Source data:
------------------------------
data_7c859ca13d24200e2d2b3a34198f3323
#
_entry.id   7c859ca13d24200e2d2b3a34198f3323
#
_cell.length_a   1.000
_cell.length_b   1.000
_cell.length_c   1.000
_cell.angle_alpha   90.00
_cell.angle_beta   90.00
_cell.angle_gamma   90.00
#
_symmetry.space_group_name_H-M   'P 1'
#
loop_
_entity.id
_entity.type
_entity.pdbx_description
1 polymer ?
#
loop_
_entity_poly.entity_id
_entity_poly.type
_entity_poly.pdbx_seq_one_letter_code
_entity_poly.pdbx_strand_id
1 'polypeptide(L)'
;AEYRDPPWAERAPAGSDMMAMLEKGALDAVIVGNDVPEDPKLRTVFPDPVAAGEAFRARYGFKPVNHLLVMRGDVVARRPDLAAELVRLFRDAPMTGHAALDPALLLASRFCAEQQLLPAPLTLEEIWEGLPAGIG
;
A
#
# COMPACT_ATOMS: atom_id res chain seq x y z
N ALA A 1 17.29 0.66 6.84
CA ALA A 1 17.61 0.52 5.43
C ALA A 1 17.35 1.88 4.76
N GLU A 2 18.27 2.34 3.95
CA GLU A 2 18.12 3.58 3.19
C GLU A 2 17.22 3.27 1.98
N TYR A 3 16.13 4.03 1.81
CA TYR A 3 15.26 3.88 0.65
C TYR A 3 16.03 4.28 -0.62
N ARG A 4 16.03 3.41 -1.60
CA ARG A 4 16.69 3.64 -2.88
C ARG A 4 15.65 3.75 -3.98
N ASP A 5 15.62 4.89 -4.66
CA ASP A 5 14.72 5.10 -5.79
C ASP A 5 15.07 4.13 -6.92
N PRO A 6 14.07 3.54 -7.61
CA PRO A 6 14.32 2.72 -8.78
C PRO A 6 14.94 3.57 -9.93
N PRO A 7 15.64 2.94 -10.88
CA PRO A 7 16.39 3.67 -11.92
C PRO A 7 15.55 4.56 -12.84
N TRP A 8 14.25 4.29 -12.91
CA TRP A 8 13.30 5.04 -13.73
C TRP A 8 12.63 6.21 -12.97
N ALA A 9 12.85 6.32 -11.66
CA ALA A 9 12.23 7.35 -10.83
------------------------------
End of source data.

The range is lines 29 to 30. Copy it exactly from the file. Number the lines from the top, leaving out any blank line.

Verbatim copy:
#
# COMPACT_ATOMS: atom_id res chain seq x y z